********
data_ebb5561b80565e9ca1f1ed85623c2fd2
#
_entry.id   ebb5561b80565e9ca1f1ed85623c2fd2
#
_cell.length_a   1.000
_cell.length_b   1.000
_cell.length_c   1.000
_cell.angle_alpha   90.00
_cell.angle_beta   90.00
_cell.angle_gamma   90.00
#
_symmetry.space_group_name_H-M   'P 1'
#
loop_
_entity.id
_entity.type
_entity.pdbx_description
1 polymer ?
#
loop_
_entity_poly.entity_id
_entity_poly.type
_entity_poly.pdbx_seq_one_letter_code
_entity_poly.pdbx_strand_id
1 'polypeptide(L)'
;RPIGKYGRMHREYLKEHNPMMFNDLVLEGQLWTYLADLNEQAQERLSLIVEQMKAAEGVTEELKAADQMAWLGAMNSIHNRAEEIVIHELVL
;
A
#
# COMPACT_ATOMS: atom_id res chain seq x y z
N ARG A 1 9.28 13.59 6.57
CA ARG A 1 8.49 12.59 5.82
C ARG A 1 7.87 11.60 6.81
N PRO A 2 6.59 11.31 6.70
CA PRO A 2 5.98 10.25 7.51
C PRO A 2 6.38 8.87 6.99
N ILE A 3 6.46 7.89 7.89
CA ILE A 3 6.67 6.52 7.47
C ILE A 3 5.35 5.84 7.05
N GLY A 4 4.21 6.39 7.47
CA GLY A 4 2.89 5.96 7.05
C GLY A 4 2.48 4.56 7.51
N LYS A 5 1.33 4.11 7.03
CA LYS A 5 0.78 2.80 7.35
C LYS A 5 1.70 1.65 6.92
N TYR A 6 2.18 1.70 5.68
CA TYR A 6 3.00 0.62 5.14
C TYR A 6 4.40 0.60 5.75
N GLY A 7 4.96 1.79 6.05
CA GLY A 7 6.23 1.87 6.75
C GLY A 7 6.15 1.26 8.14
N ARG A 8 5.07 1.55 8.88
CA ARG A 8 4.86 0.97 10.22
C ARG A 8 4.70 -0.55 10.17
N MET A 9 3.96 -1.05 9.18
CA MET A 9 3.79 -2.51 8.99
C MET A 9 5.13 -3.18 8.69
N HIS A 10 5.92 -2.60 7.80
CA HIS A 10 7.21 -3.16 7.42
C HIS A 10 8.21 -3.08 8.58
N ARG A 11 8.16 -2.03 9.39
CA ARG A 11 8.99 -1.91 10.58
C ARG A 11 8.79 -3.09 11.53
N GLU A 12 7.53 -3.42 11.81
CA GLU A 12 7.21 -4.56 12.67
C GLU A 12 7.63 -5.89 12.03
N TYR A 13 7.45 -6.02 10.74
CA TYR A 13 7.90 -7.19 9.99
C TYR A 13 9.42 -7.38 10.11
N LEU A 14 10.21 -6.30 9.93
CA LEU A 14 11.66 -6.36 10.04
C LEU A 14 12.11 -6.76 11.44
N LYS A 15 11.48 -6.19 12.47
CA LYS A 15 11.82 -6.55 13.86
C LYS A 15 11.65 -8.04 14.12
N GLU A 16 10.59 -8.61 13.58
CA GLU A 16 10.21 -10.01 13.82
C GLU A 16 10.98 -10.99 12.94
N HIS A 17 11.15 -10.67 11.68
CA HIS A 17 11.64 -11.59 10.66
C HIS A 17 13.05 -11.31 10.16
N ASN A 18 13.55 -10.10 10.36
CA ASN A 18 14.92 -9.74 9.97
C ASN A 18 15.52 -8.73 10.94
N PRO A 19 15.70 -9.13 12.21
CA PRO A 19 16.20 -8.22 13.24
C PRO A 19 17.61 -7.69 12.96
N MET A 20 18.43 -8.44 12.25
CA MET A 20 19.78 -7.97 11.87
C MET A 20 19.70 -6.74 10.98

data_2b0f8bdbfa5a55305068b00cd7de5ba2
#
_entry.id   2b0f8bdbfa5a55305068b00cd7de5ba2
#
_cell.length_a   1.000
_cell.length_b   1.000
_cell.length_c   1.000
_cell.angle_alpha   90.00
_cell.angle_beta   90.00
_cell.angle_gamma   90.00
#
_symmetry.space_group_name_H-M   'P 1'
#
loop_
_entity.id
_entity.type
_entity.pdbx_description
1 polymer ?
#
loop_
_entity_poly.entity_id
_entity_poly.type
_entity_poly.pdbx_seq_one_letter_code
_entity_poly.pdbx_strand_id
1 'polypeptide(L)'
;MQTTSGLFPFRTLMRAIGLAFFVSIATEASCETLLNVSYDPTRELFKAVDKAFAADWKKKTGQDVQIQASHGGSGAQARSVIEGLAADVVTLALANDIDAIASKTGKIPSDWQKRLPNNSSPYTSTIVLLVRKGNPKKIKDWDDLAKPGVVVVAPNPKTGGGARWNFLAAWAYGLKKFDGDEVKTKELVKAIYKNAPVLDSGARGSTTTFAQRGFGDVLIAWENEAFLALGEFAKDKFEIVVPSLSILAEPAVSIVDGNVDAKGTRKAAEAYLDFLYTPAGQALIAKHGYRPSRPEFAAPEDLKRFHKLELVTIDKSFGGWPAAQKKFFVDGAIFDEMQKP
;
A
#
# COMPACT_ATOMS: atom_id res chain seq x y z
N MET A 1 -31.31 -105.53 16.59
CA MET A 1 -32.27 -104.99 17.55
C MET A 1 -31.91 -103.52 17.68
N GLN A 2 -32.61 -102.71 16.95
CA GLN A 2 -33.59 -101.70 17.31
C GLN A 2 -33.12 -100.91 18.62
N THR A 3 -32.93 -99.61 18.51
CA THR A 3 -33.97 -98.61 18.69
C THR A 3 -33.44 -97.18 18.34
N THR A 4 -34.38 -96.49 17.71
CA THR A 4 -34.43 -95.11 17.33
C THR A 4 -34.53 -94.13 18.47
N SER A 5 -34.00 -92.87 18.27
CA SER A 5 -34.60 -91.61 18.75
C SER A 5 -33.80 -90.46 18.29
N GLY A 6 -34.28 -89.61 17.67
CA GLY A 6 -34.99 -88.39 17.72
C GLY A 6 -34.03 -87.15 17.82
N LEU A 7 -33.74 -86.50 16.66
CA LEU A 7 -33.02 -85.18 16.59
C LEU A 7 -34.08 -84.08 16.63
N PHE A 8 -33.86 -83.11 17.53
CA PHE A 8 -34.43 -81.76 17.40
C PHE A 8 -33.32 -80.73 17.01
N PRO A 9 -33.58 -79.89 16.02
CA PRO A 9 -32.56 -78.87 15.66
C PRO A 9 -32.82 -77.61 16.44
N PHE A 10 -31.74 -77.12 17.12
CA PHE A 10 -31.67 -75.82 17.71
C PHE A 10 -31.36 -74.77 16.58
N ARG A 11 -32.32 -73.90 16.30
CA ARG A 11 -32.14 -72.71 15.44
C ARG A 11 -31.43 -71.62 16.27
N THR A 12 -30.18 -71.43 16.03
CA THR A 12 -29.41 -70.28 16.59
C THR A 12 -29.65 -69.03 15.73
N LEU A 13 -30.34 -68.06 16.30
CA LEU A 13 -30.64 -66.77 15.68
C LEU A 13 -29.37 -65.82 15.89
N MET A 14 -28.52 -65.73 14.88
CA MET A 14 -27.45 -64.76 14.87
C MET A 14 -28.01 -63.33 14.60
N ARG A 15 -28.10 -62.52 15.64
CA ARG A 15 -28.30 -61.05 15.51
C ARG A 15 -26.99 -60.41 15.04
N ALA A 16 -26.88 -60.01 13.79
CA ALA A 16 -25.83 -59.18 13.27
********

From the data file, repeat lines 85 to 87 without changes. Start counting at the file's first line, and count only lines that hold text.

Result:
N PRO A 19 15.70 -9.13 12.21
CA PRO A 19 16.20 -8.22 13.24
C PRO A 19 17.61 -7.69 12.96